ICELAND (‘Eeslahnd’)

ICELAND (‘Eeslahnd’) – For Narrator and Orchestra
– Christopher Kaufman

Dedicated to the memory of Bill Holm: Icelandic American Poet

I composed this music originally in 2001. I have reworked the piece since then – from stem to stern. It was commissioned by new music champion Daniel Rieppel and The Southwest Minnesota Orchestra – and expressly for Icelandic American Poet, the illustrious Bill Holm, to narrate and who composed a poem for the occasion.  This poem, Embarkation, occurs at the crux point of the work, where the adventurers begin their journey across the sea to Vinland, as the following program note explains.

ICELAND tells a story.

“Imagine a vast tapestry adorning the wall of an ancient stone castle. Dominating is the depiction of a massive volcanic mountain with a fiery crest. Along the leftward sward ancient Icelanders sit before a glowing form. It is Sibyl the Seeress – she describes the Dawn of Creation. Black birds flock above the titanic peak as lava flows along the rightward flank of the mountain reaching to the sea. Here one sees a misty white beach with ancient mariners provisioning a ship with a dragon- head prow for a long voyage. A large figure sports a shock of bright red hair. Footsteps in the sand trail downward along the shoreline – a blond-haired man stares transfixed at a mermaid formed of mist and shells. The remainder of the tapestry is dominated by the mighty ocean. Mythological forms and terrible creatures inhabit the dark waters. Along the sea-bottom you can see the giant Sea God, Aegir, in his glistening palace of crystalline splendor – a violent tempest rages above. The brave ship is depicted sailing through the rough waters. Further on, the Viking warriors are in battle from the deck of their ship with the giant sea serpent, Iormungander, who has risen to dispute their progress. At the far right is a beautiful Island sporting halos of light and verdant lands. A new Earth has risen from the storms of the sea. The travelers disembark, having reached Vinland and their journey’s end.” 

This is the vision that ICELAND expresses. Through 12 narrated poems, including an original and pivotal poem titled ‘Embarkation’ written for this work by Icelandic Poet Bill Holm, ICELAND is like a landscape painting of Iceland, it tells the story of the ancient mariners, expresses the mythological story of the Ragnarock and, like many myths of the world, is ultimately a symbolic narrative for each listener’s personal life journey.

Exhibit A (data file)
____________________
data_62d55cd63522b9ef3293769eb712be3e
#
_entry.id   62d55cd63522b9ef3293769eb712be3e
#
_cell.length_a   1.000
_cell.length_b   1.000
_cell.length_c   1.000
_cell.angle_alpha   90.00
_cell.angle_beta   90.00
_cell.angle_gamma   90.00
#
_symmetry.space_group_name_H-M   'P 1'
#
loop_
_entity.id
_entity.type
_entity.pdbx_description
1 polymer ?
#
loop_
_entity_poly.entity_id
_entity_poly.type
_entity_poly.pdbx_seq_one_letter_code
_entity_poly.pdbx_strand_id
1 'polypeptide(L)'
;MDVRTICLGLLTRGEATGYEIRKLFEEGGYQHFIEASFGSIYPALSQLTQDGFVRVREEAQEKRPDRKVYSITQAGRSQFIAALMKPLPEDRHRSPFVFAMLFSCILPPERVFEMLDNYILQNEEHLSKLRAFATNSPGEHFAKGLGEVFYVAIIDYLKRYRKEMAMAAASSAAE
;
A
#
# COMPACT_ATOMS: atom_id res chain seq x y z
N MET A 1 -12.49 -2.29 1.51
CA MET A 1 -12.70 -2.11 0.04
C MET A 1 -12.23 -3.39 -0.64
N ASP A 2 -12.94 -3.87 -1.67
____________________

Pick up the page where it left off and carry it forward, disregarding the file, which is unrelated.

Bill’s Poem, which he wrote on random sheets of paper, from which he read during the world premiere 🙂

From the sea west of Sneafellsjokull on a cloudless day in summer.
Erik and Leifur saw a line of Ice with Mountains rising up behind it. Before them the silver spouting
of the whales ploughing their road Through the ship’s wake
and the circling ravens to point Them over the deep swells of the sea Heaving under the dragon’s prow… 

In the music player to the side or below, you may hear my ‘composer’s performance’ rendition of the work.  Since creating these sounds, I reworked the piece a bit, so not everything is the same.

Thank you for taking time to check out this sincerely heartfelt Symphonic Tone Poem.  And all best to Bill Holm, who now reads his poems for the Gods in Valhalla, and regales them with stories about Box Elder Bugs and Scarlatti.

I have also created a short piece from one of the movements titled, The Sea God (sans narration).  You may find it :HERE:

The Orchestral Forces Involved:

ICELAND requires a decent mid-sized orchestra. As good a compliment of strings as is possible, double winds (with piccolo, english horn, and bass clarinet and contra-bassoon if available), 4 horns, 3 trumpets in C, 2 tenor trombones, bass trombone and tuba. Both piano and harp are optimal, but cues can be handled all by one or the other. The percussion section involves a timpanist (with 3 or 4 timpani), and 3 additional players. Percussion instruments include various hand-held instruments, bass drum, glockenspiel and as full a compliment of cymbals and gongs as can be managed – the parts can be adjusted to match the forces possible in a given situation.

There is also a version for smaller regional sized orchestra which is of approx. 20 minutes duration.

In total – if all of the movements are performed as originally intended the entirety of ICELAND should take no more than a half-hour. It is possible to rearrange movements into a smaller time commitment.